By Leigh Johnston
A Canberra restaurant is facing allegations of migrant worker exploitation, with employees claiming they were told to purchase sick and holiday leave.
The former employees from the Indian restaurant have made serious allegations of exploitation and wage theft with the Fair Work Ombudsman (FWO).
The former manager claims the workers were told their visas would be cancelled if they didn’t ‘purchase’ their leave.
Workers were allegedly told the money was meant to cover tax and replacement staff.
“We had no choice. They controlled us,” the former manager said.
Former cook said she was fired for poor performance after submitting a medical certificate and has since filed a complaint against the restaurant with the ACT Civil and Administrative Tribunal.
The hospitality union, United Voice, is planning a protest outside the Lonsdale Street restaurant today.
United Voice secretary Lyndal Ryan said it was clear worker exploitation was happening “right under our noses” in the ACT. “Perhaps the greatest irony of the situation is that the restaurant is located literally next door to the Department of Home Affairs,” she said.
However, Senior Workplace Adviser at Employsure, Michael Wilkinson has defended the industry that has been at the centre of the spotlight recently saying: “Most employers want to do the right thing. Most problems arise because of misunderstandings about the application of the law, rather than a blatant disregard for it.”
“It’s clear there’s a lack of understanding of and compliance with workplace laws throughout hospitality and the food sector.”
“Hospitality and restaurant employers are under a lot of pressure. They’re always on demand and trying to keep their head above water running their business. So, it’s hard to keep across the employment guidelines, legislation, and requirements that they need to be across.”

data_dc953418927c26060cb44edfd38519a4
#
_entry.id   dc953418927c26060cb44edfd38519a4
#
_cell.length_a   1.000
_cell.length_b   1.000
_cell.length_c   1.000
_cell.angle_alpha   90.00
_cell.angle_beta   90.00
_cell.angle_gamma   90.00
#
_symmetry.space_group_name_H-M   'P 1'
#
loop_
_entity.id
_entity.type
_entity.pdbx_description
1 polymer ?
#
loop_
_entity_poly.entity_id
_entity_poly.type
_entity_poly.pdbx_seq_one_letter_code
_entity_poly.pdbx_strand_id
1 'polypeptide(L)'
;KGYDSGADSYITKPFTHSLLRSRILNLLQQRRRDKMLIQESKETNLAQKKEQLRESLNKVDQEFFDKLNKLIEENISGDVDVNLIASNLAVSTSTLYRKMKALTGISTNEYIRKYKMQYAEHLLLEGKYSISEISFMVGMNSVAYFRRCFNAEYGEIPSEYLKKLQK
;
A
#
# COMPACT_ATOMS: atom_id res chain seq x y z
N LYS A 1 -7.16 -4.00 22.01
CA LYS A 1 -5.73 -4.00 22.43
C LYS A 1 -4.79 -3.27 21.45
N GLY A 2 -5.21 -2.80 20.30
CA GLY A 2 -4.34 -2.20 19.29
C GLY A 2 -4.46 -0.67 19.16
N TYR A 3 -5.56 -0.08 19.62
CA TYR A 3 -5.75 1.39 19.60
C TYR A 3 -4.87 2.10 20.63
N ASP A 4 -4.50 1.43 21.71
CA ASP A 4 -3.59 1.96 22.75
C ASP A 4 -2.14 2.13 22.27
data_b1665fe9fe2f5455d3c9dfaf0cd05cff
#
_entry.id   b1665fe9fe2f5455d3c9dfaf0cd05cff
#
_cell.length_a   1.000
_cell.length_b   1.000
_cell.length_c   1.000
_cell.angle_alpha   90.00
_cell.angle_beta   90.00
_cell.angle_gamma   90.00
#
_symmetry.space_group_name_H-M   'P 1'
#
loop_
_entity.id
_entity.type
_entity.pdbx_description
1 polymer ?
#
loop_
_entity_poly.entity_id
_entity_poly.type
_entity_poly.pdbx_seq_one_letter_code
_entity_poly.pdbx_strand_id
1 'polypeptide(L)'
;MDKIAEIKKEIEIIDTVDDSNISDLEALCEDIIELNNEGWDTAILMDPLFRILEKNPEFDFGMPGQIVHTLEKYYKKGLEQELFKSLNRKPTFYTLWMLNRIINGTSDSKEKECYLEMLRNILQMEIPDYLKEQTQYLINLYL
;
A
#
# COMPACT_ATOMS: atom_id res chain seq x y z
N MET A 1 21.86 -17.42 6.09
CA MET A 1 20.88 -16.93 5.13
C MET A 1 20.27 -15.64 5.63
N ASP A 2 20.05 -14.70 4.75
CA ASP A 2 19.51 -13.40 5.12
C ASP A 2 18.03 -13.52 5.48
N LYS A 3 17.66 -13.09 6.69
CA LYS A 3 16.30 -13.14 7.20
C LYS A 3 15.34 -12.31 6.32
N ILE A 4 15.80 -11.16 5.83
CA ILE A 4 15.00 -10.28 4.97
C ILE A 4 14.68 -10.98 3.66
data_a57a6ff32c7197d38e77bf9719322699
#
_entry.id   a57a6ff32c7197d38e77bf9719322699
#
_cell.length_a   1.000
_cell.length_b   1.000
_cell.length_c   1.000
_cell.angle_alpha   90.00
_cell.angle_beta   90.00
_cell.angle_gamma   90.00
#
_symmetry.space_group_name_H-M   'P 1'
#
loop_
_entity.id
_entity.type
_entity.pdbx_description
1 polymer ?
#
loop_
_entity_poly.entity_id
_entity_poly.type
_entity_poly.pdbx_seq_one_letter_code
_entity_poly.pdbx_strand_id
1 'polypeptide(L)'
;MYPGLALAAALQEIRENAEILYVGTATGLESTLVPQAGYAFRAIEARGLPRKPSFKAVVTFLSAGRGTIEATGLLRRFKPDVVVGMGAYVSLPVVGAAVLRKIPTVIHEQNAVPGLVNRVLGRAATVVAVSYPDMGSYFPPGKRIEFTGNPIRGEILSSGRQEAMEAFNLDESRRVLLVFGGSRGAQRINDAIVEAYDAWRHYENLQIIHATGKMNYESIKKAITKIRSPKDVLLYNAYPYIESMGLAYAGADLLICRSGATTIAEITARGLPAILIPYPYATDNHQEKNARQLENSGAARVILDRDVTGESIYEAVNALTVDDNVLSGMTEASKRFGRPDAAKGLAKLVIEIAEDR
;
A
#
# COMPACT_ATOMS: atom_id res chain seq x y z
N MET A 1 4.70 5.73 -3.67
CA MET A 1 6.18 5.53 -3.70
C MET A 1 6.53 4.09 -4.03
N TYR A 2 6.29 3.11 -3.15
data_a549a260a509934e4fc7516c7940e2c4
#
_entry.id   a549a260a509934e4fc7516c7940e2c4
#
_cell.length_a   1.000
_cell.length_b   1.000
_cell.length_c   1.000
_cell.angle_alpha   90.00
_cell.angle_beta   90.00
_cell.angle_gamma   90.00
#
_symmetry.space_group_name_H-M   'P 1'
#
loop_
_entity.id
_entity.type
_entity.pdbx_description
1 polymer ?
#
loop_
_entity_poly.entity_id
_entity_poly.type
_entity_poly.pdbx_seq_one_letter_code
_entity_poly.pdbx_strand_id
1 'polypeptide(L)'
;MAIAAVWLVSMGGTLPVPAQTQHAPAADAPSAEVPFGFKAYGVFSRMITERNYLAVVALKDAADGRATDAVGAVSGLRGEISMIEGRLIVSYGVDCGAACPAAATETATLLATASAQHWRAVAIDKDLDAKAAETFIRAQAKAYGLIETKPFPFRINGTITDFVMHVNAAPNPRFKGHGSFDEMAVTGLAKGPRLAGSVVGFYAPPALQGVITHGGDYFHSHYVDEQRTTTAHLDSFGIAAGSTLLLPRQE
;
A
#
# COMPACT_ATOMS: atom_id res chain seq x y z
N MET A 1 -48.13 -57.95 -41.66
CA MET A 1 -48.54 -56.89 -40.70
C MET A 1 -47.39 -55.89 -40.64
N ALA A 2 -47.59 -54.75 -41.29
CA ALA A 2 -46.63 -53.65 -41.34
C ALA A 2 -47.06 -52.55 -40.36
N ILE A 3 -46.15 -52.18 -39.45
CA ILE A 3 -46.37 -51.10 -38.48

“Almost half of Australia’s hospitality workers are aged between 15 and 24 years – a demographic that the FWO considers vulnerable” says Wilkinson.
Record keeping and pay entitlements are common issues particularly for the hospitality and restaurant industry where shifts and rosters can be irregular, and Awards can vary.
“We hear a lot from hospitality employers about Award classification and penalty rates – particularly now because of the recent penalty rate changes.”
Mr Wilkinson says, 30 per cent of calls that come through the Employsure Advice Line are from the hospitality sector; relating to basic employee entitlements, adding, “it is clearly an area where they struggle.”
“In the past decade, wages are up by almost 36 per cent. Rent, historically increases 3-5 per cent yearly, but now rent in popular districts are up by an average of 35-60 per cent per year. Food and beverage costs continue to rise. Competition is fierce with app-based food delivery entrants. On top of this, all the other costs of doing business, like insurance, advertising, internet connection and technology solutions also go up each year.
“Yet, in the same period, CPI is up only 21 per cent and the price of a cup of coffee has barely risen.
“A decade ago, restaurants enjoyed an average of 15 per cent profit margins. Now they are lucky to make between 2-5 per cent, with many just breaking even or worse, forced to close.
“It’s a tough time for the hospitality and food sector around the country,” he said.